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The awards catagories are as follows.
1. Overall knife of the year (highest number of votes from catagories 2 & 3)
2. American made knife of the year
3. Imported knife of the year
4. Most innovative American design
5. Most inovative imported design
6. Best buy of the year
7. Investor/collector knife of the year
8. Manufacturing quality award
9. Accesory of the year
10. Knife collaboration of the year
11. Industry achievement award
The catagories are chosen by the entrants, the winners are chosen by the booth holders. One judge per booth, one vote per catagory, the judge cannot vote for thier own entries.
I sure agree with James on this one. "Factory" knife winners should be available in sufficient numbers so that the average Joe (no offense intended to anyone named joe
) can buy them at a normal retail price point. Hand made prototypes, limited runs/limited distribution with unusually high prices (relative to "normal") seem like unreasonable entries in a non-custom class.
James, Sid. Many of the new designs are introduced at the Blade Show to solicit ELU (& distributor/dealer) opinion. These opinions often change the production piece. Once the piece is in production, if the ELU finds fault with something, it is in many cases too late to make changes to the tooling.
Also, Show goers want to see what is the newest new. It is not nearly as new if it is already in production, tooling time and all. Most of the "New" cars shown at a car show are not in production at Show time.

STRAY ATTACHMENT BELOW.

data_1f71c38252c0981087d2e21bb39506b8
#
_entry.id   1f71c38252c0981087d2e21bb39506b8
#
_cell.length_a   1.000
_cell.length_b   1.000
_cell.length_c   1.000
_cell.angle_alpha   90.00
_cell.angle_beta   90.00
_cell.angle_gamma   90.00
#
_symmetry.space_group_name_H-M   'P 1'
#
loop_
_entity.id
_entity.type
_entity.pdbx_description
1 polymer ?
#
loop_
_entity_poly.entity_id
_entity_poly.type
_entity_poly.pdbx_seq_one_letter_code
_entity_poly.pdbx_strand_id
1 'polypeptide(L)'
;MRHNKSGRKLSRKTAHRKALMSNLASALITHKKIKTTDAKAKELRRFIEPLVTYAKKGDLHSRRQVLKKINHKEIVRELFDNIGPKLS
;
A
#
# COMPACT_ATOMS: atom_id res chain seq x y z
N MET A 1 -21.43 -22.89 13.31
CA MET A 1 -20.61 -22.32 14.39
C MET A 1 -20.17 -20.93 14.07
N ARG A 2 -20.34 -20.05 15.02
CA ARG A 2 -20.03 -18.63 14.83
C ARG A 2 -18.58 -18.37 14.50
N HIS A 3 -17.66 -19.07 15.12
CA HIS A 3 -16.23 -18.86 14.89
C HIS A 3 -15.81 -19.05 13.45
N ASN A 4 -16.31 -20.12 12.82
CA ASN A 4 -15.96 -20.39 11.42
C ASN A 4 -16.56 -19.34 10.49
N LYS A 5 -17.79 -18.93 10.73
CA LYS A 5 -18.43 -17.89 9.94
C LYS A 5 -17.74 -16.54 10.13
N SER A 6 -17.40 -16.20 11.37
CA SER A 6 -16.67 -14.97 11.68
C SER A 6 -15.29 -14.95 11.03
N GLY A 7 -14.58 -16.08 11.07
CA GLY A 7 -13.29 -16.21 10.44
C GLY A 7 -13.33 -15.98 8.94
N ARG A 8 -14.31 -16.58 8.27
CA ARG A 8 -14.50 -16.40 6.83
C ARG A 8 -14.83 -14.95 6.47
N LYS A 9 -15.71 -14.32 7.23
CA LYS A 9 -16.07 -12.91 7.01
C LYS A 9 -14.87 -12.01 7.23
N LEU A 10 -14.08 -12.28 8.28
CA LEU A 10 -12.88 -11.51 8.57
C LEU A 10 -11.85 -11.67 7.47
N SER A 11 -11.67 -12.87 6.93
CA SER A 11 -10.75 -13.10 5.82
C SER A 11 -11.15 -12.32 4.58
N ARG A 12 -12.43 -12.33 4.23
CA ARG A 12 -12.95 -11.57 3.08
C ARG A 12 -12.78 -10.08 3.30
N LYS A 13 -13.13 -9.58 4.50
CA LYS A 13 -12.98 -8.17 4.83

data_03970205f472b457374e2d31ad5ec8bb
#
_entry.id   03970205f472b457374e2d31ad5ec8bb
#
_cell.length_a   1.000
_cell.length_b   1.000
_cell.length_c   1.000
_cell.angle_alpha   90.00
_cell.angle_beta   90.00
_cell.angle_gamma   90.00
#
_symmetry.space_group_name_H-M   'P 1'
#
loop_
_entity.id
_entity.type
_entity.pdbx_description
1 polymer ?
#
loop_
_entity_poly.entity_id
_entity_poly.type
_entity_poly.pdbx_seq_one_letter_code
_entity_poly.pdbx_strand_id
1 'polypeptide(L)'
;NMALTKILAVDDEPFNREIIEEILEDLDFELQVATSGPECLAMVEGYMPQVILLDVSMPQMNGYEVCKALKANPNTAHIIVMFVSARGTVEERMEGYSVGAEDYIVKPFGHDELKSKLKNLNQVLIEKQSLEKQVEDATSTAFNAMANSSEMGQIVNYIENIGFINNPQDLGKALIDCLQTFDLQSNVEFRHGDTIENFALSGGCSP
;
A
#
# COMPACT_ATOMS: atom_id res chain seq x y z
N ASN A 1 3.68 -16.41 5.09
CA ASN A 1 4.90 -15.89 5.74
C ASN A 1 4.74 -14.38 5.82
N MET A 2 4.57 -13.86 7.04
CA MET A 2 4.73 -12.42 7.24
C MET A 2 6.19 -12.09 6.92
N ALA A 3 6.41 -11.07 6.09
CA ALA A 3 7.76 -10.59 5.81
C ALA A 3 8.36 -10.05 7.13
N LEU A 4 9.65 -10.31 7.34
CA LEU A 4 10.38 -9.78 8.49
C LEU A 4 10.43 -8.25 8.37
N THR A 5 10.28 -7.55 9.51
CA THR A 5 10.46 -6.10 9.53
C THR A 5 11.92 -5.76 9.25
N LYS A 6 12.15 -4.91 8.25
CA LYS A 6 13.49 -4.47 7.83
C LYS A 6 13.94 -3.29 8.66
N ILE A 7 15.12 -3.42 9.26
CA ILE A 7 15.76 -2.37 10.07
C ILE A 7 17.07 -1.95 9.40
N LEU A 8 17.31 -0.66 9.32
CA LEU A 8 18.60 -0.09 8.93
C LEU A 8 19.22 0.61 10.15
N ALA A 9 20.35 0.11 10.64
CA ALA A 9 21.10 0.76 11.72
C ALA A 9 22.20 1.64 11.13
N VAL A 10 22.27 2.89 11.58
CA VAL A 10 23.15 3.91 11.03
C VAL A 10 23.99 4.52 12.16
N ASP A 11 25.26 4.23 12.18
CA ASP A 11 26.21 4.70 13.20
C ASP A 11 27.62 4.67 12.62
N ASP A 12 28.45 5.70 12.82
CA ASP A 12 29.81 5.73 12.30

Consider the presentation of a new prototype or concept knife at a show like Blade as a form of marketing research?
Spyderco is introducing several new concepts at the show. What if the ELU want it bigger? or smaller? or ??? Now what? We cannot provide for the ELU the best possible product without their honest opinions. As seen fronm the eyes of the manufacturer.
Isn't soliciting opinions different than competing for awards, though? You can show new models and get feedback, but awards should go to the knives that make it as far as general production. Otherwise we might soon see "concept knives" like concept cars, which will never see a production line but are just there to draw attention and win votes. Not that a concept knife is entirely a bad idea to try out a radical new aspect of a design, but it doesn't show the same kind of commitment and effort that producing 1,000 units of that knife does.
Look at the Kershaw / Onion Task series. Without the full-scale production they've shown, that knife would be nothing more than an oddity (which it probably was when it won its award) - but they have gone from a neat individual's idea to a practical prototype to actual production of a knife in this totally new configuration. It is the last step that is the most important when you are talking about awards that go to the production knife industry. Otherwise all the awards might go to extravagant concept pieces or small-run toys like the pricier Microtechs.
You bring up a very good point. The show seems like a great place for ELU feedback on a proto-type piece.